In the electric power sector, innovations for cost cutting are underway and could give electricity the front run over fossil fuel-based combustion fuels in the energy supply of the world by the mid-century. When such innovations are combined with carbon price, the developments can accelerate reduction of emissions to attain the Paris climate targets, and at the same time reduce the need for controversial negative emissions.
At present, 80 percent of the energy needs for heating buildings, mobility, or industry is met by burning fuels, mostly fossil fuels, and only 20 percent by electricity. This relation can be pretty much changed by 2050 to make the easy to decarbonize electricity of the global energy supply, says research.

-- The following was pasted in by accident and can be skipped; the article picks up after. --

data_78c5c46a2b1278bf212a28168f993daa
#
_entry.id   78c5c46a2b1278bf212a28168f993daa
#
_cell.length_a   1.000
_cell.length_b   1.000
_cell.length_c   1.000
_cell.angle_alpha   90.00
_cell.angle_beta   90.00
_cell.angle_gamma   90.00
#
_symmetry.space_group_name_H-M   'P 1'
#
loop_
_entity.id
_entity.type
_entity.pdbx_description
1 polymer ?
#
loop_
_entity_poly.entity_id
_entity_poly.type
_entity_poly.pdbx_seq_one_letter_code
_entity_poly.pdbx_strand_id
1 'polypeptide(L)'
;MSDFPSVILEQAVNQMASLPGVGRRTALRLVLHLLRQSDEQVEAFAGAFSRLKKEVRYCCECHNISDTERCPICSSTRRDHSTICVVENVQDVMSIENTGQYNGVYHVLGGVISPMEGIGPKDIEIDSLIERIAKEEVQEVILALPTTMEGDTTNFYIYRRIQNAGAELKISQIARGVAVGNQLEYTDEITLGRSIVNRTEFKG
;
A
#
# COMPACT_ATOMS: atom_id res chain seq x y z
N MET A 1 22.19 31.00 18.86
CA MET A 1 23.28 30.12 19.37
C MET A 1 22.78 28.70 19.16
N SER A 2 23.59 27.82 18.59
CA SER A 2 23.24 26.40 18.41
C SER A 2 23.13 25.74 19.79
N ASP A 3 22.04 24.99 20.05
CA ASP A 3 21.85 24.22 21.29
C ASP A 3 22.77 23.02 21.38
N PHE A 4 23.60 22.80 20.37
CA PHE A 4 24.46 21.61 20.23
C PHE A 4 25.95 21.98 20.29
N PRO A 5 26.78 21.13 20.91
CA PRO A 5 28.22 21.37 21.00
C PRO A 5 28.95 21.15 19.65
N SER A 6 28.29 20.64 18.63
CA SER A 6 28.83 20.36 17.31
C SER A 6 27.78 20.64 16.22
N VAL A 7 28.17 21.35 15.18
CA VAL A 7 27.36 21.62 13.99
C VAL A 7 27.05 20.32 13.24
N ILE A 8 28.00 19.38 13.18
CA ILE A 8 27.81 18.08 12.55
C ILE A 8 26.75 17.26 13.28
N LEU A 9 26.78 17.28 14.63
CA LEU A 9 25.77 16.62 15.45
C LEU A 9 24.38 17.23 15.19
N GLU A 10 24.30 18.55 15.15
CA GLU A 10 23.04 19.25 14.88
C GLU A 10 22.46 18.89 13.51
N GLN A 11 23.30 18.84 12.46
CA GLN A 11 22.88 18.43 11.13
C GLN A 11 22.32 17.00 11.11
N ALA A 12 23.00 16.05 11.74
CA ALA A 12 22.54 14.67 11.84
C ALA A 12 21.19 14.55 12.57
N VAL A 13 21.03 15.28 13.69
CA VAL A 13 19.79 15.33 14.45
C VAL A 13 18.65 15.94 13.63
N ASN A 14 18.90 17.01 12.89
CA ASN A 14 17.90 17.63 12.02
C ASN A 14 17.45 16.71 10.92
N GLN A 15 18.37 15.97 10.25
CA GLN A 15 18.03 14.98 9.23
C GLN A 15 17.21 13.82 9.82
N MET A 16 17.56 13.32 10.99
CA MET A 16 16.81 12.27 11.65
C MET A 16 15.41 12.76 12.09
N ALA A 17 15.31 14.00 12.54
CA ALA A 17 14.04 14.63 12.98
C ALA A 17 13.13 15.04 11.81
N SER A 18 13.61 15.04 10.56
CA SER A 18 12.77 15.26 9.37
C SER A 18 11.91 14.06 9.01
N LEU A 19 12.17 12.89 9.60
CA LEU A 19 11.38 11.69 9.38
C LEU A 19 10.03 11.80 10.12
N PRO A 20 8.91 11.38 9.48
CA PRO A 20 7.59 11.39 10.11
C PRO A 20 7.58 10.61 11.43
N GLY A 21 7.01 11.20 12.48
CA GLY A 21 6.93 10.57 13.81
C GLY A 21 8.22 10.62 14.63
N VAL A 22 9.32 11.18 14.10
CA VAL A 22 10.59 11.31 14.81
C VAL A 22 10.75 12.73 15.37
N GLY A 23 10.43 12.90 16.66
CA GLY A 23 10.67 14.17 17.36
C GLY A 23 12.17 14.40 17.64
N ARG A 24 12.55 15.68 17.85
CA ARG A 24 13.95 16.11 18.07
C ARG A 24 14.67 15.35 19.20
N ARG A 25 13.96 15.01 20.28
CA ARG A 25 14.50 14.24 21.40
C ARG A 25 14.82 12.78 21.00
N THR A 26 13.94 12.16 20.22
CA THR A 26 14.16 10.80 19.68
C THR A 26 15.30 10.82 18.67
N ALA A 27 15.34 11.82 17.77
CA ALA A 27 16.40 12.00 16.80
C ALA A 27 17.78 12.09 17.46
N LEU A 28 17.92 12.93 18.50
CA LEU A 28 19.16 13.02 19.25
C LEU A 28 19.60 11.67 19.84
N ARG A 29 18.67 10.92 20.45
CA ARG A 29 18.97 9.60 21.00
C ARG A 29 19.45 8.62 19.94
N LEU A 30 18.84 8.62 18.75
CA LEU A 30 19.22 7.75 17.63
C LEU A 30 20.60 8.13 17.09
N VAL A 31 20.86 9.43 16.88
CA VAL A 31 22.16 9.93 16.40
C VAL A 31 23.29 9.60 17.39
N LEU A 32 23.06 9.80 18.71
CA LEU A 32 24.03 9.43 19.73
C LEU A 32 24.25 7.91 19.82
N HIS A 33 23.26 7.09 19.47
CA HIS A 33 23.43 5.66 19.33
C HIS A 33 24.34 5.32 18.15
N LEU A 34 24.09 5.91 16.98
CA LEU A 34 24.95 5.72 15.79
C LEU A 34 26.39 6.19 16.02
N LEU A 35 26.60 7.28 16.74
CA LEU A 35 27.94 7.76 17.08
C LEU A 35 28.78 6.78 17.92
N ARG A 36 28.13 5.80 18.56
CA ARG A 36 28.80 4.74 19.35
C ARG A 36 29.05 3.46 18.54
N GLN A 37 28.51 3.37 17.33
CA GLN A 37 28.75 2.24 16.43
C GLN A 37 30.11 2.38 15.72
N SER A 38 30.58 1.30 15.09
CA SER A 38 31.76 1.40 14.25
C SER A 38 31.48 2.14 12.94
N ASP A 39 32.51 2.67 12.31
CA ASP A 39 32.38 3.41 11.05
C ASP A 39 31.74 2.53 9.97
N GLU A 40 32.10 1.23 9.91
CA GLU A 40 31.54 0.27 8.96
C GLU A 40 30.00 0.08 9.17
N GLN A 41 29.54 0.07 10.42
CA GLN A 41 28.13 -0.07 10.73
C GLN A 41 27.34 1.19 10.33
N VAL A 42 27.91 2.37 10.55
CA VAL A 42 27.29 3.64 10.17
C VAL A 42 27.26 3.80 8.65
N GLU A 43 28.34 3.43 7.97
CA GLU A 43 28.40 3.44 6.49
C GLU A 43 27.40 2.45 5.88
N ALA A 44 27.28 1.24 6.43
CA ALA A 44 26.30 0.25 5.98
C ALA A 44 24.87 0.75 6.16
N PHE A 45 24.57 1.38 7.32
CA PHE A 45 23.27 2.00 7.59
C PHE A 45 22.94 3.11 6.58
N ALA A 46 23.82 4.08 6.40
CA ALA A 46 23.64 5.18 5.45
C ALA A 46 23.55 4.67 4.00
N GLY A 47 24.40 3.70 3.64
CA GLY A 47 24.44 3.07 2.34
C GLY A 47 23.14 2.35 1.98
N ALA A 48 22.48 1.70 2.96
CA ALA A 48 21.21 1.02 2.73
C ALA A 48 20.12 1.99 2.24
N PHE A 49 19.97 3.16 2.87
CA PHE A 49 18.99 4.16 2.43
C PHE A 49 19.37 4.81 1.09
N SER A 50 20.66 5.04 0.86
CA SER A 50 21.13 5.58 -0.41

In fact, for the longest period, fossil fuels were cheap and accessible, while electricity was the precious and pricier source of energy. The renewable generation of electricity – especially from solar photovoltaics has become cheaper at breath taking speed – something that most climate control models underestimated so far.
Over the last decade, prices for solar electricity dropped by 80 percent, and further cost reduction is expected in the future. The development has the potential to have a fundamental impact on energy systems. Meanwhile, computer simulations reveal that along with carbon pricing, green electricity can become the cheapest form of energy, and supply to three quarter of the world by 2050.
The reasons for this are ground-breaking technological advancements in wind and solar power generation, but also in the end use of electrical energy. The cost of wind or solar power per kilowatt hour is dropping steeply while battery technology for cars is improving at unprecedented speed.
The consumption of energy for heat pumps is less for each unit heat output than any other boiler.